Supplementary Order Paper No 40

No 40

House of Representatives

Supplementary Order Paper

Tuesday, 19 June 2012

Alcohol Reform Bill


Proposed amendments

Iain Lees-Galloway, in Committee, to move the following amendments:

New Part 11:

Insert, after Part 10 ( after line 16 on page 258):

Part 11
Amendments to Land Transport Act 1998

417 Amendments to Land Transport Act 1998
  • This Part amends the Land Transport Act 1998.

418 Section 56 amended (Contravention of specified breath or blood-alcohol limit)
  • (1) In section 56(1), replace 400 with 250.

    (2) In section 56(2), replace 80 with 50.


Explanatory note

This Supplementary Order Paper amends the Land Transport Act 1998 to lower permitted breath and blood alcohol levels for drivers. Drink driving continues to cause fatalities and serious injuries on our roads, with long-term emotional or physical trauma to many people and their families each year. Despite improving attitudes having had a marked effect on the incidence of drunk driving, it remains a significant issue. New Zealand allows its drivers to consume a much larger quantity of alcohol and remain able to drive a motor vehicle than most other countries, including Australia. This Supplementary Order Paper ensures that New Zealand's roads will be safer by adopting an evidence-based approach to the level of specified breath and blood alcohol levels. It will lower the allowable blood alcohol content (BAC) from 0.08g to 0.05g per 100mls of blood for drivers when driving. It will also reduce the current breath alcohol limit from 400 micrograms of alcohol per litre of breath to 250 micrograms.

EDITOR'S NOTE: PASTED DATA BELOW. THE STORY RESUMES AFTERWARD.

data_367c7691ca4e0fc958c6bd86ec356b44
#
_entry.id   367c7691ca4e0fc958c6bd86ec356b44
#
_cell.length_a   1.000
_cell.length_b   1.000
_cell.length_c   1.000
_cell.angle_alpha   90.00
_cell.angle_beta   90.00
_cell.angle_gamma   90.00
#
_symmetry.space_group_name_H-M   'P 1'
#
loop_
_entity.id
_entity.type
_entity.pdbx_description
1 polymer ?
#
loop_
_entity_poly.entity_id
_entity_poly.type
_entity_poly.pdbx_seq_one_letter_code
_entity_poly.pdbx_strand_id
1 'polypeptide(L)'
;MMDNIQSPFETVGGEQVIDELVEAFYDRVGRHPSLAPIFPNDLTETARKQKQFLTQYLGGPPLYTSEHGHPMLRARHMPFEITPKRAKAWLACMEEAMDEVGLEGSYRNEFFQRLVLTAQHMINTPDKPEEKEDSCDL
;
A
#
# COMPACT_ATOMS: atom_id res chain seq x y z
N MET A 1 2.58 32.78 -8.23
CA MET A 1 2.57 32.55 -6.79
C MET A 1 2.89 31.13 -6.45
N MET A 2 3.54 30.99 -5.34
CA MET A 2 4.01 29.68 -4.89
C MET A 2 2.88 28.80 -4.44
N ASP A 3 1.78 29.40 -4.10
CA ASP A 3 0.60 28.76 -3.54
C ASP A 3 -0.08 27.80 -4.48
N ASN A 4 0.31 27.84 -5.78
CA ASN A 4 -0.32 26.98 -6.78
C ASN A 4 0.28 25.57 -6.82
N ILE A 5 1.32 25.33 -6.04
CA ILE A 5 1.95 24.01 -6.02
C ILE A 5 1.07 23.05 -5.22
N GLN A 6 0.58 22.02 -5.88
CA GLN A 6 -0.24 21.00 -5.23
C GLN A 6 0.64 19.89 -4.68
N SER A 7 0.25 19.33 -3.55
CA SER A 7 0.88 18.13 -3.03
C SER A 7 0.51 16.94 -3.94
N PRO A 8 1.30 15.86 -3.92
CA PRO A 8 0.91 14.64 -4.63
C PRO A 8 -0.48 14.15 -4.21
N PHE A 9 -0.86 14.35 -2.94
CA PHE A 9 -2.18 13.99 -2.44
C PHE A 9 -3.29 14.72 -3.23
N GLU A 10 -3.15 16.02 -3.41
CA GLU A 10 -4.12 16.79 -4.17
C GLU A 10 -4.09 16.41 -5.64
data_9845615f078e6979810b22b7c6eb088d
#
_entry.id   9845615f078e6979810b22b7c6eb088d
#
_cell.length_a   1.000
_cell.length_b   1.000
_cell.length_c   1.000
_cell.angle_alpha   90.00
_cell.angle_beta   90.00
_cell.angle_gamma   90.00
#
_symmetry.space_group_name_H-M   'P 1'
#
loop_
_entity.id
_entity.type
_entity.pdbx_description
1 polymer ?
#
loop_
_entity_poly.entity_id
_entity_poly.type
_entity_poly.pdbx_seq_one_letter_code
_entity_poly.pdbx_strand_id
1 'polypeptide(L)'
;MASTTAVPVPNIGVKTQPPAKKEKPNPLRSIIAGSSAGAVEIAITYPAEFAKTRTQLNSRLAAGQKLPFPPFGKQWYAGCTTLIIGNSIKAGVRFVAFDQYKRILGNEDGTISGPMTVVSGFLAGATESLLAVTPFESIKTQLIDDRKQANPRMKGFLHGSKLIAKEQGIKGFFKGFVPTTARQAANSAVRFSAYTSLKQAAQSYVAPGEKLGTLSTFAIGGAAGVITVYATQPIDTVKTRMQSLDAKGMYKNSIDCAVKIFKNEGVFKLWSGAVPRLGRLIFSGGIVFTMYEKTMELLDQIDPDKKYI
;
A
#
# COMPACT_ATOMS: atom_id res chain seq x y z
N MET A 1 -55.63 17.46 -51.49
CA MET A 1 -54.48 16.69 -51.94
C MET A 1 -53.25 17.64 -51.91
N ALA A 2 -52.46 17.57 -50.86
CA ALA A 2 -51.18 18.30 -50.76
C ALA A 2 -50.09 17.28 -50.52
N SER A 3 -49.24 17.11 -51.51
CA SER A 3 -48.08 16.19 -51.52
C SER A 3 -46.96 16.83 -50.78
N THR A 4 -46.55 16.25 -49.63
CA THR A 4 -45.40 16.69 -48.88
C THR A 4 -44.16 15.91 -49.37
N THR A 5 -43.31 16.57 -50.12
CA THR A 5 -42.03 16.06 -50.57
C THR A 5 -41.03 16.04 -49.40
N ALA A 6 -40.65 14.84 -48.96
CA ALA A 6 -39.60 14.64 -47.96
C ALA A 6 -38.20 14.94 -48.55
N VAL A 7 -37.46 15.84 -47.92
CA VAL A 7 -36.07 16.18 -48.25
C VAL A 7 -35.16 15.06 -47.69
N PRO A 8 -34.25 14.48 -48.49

In order to complement the work the Government is doing with its Safer Journeys road safety strategy, this Supplementary Order Paper reduces the amount of alcohol that adults are able to consume if they wish to drive a vehicle. There is demonstrable evidence and research already available that shows enough driver impairment between the proposed .05 limit and the 0.08 limit to warrant action. A drug and alcohol expert from the United Kingdom has estimated that this measure could reduce our road toll by two-thirds as it would alter driver behaviour.